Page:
Agreed, and Brooks is just amazing, a true American phenomenon. And he alternates between sheer genius and pure drek. I watched him on TV in 1960 when he and friend Carl Reiner created the "2000 Year Old Man" routine with Brooks in the title role. And laughed to the material he wrote for TV shows before that in the 1950s, like Sid Caesar's Your Show of Shows.

    Equally amazing to me was his long marriage to the late Anne Bancroft, an actor of incomparable nobility, grace & class, paired up with one of the coarsest clown-princes of American TV & movies. God bless them both.


    I wonder when SouthBeach is going to come by and yell at your both for not staying on topic. icon_razz.gif
  • rnch

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    Feb 22, 2010 9:17 PM GMT
    Red_Vespa said
    rnch said
    Red_Vespa saidrnch saidalso, with apologies to "blazing saddles" icon_lol.gif

    Much as I worship Mel Brooks, and love Blazing Saddles, I owe him no apologies when he's merely being derivative.even when MB was being "derivative" he was still better than many other hollywood "superstars" icon_lol.gif

    Agreed, and Brooks is just amazing, a true American phenomenon. And he alternates between sheer genius and pure drek. I watched him on TV in 1960 when he and friend Carl Reiner created the "2000 Year Old Man" routine with Brooks in the title role. And laughed to the material he wrote for TV shows before that in the 1950s, like Sid Caesar's Your Show of Shows.

    Equally amazing to me was his long marriage to the late Anne Bancroft, an actor of incomparable nobility, grace & class, paired up with one of the coarsest clown-princes of American TV & movies. God bless them both.


    perhaps "pure drek" is what the current crop of viewers want? (hope not....)
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    Feb 22, 2010 9:50 PM GMT
    rnch saidperhaps "pure drek" is what the current crop of viewers want? (hope not....)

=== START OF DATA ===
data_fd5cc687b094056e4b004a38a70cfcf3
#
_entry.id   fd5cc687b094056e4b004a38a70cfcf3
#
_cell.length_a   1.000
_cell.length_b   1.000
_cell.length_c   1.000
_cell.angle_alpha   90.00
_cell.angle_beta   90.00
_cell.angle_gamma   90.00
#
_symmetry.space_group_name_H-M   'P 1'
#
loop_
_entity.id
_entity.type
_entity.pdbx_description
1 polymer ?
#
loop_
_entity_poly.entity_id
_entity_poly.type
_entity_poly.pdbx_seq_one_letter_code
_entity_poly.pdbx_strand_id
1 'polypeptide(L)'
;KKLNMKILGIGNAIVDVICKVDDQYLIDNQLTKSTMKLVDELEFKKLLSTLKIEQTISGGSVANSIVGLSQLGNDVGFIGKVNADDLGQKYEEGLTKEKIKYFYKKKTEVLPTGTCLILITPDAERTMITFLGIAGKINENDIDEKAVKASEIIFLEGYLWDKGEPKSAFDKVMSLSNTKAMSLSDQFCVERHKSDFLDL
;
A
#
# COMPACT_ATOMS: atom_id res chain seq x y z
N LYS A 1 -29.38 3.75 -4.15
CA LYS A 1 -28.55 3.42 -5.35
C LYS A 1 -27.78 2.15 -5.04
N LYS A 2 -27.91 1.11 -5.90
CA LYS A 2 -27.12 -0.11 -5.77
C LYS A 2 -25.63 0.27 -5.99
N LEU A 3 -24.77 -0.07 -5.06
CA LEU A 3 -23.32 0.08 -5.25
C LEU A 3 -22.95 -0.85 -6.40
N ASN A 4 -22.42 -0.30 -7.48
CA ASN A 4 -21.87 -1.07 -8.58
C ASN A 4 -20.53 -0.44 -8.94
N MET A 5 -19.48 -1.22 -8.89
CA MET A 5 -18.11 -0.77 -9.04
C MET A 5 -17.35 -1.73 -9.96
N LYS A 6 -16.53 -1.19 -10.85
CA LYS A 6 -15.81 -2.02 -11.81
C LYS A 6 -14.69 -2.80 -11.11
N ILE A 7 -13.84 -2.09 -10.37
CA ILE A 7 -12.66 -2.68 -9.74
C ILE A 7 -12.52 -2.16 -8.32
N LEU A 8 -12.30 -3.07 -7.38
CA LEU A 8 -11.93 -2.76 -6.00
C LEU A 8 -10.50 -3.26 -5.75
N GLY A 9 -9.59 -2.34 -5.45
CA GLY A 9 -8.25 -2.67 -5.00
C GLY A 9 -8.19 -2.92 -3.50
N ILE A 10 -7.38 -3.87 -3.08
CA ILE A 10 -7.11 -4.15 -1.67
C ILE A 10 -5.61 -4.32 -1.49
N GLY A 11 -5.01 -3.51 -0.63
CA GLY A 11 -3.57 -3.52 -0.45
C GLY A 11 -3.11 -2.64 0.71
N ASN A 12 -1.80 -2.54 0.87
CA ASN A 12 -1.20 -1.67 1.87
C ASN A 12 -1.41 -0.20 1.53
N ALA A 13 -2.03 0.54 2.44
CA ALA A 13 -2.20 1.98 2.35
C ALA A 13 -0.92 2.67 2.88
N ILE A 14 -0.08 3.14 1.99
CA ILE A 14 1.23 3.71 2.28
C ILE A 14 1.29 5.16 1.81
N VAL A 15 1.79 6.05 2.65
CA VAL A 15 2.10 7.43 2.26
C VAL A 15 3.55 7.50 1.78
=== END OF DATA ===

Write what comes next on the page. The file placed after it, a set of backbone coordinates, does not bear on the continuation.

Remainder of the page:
Drek in the sense that sometimes Brooks swings between the inspired and the insipid. Drawing a parallel between him and many great literary authors, I'd propose what he needs most is a good editor to channel his genius, to avoid the poor judgment that often plagues those whose creative thinking tends to be a bit scatter-shot.

    But to get back on topic: the weakness of an analysis like the one that Krugman has made is that it has no meaningful audience. It won't be read by the vast majority of Republican supporters, nor could they comprehend it if they did.

    So that this becomes like preaching to the choir. And while I support things that energize the troops, and help to educate us in our crusade against Republican oppression, what disappoints me are the many well-meaning articles that fail to persuade our opponents.

    Until we learn how to make converts, having confrontations alone will accomplish nothing. While the logical presentation of Krugman is impressive, it will not impress the audience we need to impress most: the US electorate. Until someone learns how to tap into that audience, we remain fucked.
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    Feb 22, 2010 10:01 PM GMT
    @RedVespa -

    The problem with progressives is that they don't know how to translate populist proposals into an agenda that would attract working people and the poor. In the absence of this, culture takes over and, particularly religion offers them a way to understand and feel better about their plight.

    This is why Obama's campaign was SO attractive to the Democratic base. Even independents and some Republicans were attracted to Obama. Then, the economy went in the shitter and many progressives and particularly the poor and working people of the country saw the administration bailout the banks (which was necessary) while they all lost their jobs.